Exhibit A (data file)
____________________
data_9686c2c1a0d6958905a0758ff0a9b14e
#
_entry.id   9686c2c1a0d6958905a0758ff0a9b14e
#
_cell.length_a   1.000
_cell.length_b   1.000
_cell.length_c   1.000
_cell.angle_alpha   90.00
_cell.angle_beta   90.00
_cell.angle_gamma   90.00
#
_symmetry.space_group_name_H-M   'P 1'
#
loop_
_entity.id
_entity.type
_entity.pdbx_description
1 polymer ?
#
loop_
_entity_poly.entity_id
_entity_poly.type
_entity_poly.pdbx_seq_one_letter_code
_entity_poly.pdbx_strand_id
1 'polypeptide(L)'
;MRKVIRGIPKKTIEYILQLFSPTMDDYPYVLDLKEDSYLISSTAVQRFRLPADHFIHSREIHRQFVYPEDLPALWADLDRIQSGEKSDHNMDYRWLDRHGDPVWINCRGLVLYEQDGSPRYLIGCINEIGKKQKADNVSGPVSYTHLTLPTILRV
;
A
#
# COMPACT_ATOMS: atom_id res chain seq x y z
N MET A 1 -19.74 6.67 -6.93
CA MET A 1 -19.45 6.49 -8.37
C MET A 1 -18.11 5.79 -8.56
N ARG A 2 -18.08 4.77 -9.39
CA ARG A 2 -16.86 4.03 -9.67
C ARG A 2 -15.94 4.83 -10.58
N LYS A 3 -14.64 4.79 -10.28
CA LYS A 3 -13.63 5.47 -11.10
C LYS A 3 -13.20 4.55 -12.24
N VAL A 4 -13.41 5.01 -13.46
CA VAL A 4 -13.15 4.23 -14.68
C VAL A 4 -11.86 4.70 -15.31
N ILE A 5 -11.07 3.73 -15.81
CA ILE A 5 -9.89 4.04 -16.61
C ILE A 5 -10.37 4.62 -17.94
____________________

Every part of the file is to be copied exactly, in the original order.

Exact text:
data_9686c2c1a0d6958905a0758ff0a9b14e
#
_entry.id   9686c2c1a0d6958905a0758ff0a9b14e
#
_cell.length_a   1.000
_cell.length_b   1.000
_cell.length_c   1.000
_cell.angle_alpha   90.00
_cell.angle_beta   90.00
_cell.angle_gamma   90.00
#
_symmetry.space_group_name_H-M   'P 1'
#
loop_
_entity.id
_entity.type
_entity.pdbx_description
1 polymer ?
#
loop_
_entity_poly.entity_id
_entity_poly.type
_entity_poly.pdbx_seq_one_letter_code
_entity_poly.pdbx_strand_id
1 'polypeptide(L)'
;MRKVIRGIPKKTIEYILQLFSPTMDDYPYVLDLKEDSYLISSTAVQRFRLPADHFIHSREIHRQFVYPEDLPALWADLDRIQSGEKSDHNMDYRWLDRHGDPVWINCRGLVLYEQDGSPRYLIGCINEIGKKQKADNVSGPVSYTHLTLPTILRV
;
A
#
# COMPACT_ATOMS: atom_id res chain seq x y z
N MET A 1 -19.74 6.67 -6.93
CA MET A 1 -19.45 6.49 -8.37
C MET A 1 -18.11 5.79 -8.56
N ARG A 2 -18.08 4.77 -9.39
CA ARG A 2 -16.86 4.03 -9.67
C ARG A 2 -15.94 4.83 -10.58
N LYS A 3 -14.64 4.79 -10.28
CA LYS A 3 -13.63 5.47 -11.10
C LYS A 3 -13.20 4.55 -12.24
N VAL A 4 -13.41 5.01 -13.46
CA VAL A 4 -13.15 4.23 -14.68
C VAL A 4 -11.86 4.70 -15.31
N ILE A 5 -11.07 3.73 -15.81
CA ILE A 5 -9.89 4.04 -16.61
C ILE A 5 -10.37 4.62 -17.94